Who would have thought learning about money in such a young age could be so much fun! As Pauline and John-John decide to open a lemon-lime stand in plain windy winter, they begin a revolution within themselves. Yes, for against all odds and against their parents negative remarks they try, they persevered. Furthermore, they learn about money and its value. It is a good approach to make math and economic appealing, a great tool to introduce concepts and explore possibilities in learning. The sibli ...more
Sep 27, 2017 rated it really liked it
Shelves: picture-books
Another math picture book, and it's cute. The illustrations, by G. Brian Karas are fun to peruse. A little girl and her younger brother decide to purchase ingredients, make lemonade (and limeade and lemon-limeade) and sell it outside in the blizzard. There's all sorts of math having to do with quarters and how they add up, how much they spend, and how much they make. They even have to come up with marketing and advertising ideas! Nice for first and second ... and perhaps some third graders, too.
Abigail Evans
Feb 09, 2019 rated it really liked it
this was a cute read. Pauline and her little brother have a lemonade Ade, limeade, and lemon-limeade stand in the middle of a winter storm. the neighbors see how silly yet heartwarming it is and buys the lemonade even eventhough no one analyst to drink cold drinks in the winter. the book has a theme of math and counting money, and could be a very useful tool when incorporating booking across content areas. I would recommend this book.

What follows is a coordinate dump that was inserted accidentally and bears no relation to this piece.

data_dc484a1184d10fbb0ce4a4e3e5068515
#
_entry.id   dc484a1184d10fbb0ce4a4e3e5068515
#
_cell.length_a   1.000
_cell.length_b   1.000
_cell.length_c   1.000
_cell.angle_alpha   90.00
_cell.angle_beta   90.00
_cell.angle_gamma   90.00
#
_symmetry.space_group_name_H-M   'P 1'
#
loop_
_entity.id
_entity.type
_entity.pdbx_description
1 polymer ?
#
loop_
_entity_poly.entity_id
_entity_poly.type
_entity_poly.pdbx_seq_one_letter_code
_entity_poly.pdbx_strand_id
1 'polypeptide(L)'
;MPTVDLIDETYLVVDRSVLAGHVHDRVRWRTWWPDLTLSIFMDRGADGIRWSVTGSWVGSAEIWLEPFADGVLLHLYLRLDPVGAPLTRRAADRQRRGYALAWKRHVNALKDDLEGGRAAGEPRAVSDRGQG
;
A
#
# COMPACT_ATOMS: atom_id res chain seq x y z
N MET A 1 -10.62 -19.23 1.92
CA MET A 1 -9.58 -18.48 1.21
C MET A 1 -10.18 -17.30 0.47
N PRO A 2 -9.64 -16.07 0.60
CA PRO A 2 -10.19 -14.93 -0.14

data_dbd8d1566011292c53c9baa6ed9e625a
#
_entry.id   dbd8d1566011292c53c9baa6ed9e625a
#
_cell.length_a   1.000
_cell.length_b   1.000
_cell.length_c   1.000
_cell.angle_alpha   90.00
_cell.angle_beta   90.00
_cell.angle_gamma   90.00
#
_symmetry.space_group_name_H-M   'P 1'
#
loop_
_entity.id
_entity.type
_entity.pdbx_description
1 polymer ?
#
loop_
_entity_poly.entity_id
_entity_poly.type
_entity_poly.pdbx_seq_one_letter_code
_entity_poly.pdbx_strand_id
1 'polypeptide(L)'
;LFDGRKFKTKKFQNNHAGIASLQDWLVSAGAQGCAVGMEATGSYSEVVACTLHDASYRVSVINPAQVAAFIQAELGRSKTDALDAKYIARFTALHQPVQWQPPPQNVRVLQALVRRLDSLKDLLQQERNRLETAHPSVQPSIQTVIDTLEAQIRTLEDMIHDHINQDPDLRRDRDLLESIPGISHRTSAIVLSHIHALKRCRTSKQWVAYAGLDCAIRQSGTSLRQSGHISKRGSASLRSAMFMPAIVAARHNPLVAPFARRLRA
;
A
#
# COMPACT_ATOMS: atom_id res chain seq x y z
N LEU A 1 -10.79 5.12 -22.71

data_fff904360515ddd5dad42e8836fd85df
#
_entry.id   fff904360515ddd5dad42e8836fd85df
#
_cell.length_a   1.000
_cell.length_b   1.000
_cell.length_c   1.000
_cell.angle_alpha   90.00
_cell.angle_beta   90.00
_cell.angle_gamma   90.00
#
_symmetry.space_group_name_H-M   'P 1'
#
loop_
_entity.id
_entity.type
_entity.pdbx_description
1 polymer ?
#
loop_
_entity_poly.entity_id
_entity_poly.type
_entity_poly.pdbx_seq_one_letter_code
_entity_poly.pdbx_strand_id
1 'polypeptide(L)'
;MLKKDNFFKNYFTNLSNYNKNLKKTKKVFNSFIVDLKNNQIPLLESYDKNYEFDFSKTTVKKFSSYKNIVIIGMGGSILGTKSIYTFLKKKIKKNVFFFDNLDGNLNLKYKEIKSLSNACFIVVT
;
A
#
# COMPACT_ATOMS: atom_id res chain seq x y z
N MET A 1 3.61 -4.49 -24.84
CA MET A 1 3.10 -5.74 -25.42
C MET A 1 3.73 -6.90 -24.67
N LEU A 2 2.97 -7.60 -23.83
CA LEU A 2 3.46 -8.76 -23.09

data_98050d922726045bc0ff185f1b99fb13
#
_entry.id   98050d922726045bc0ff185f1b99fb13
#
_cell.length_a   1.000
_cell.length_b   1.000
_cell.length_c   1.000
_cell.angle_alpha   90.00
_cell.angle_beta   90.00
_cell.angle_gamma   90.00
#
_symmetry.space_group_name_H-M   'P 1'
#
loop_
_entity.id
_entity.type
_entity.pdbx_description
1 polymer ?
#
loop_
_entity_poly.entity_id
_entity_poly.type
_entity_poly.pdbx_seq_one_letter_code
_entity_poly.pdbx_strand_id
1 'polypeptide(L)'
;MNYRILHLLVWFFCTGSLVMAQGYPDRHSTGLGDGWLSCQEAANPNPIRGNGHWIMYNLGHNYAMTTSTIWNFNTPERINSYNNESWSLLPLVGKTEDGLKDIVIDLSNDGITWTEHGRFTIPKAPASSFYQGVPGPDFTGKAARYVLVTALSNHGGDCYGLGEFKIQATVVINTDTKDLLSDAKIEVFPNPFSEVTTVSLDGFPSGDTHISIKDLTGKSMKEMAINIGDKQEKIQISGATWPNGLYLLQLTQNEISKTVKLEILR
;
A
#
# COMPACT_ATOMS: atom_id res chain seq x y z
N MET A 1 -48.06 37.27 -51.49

Jenn Swanson
Feb 25, 2017 rated it liked it
Two kids decide that since it is snowing outside they are going to set up a lemonade stand. Not the brightest idea but I enjoyed the fact that the kids had the spunk to do this. My daughter even questioned why these kids would do it when it was so cold outside. Entertaining story nonetheless. Would recommend.
Emily Towne
Jun 05, 2019 rated it it was amazing
Shelves: ed-438
This is a very heart warming story! Being someone who loved to spend time with my brother growing up this is a great brother sister story! I like how their parents think it will be too cold they try their hardest anyway. I also like how Pauline is teaching John-John about money the whole time they are running their lemonade stand. That added a familiar touch for me.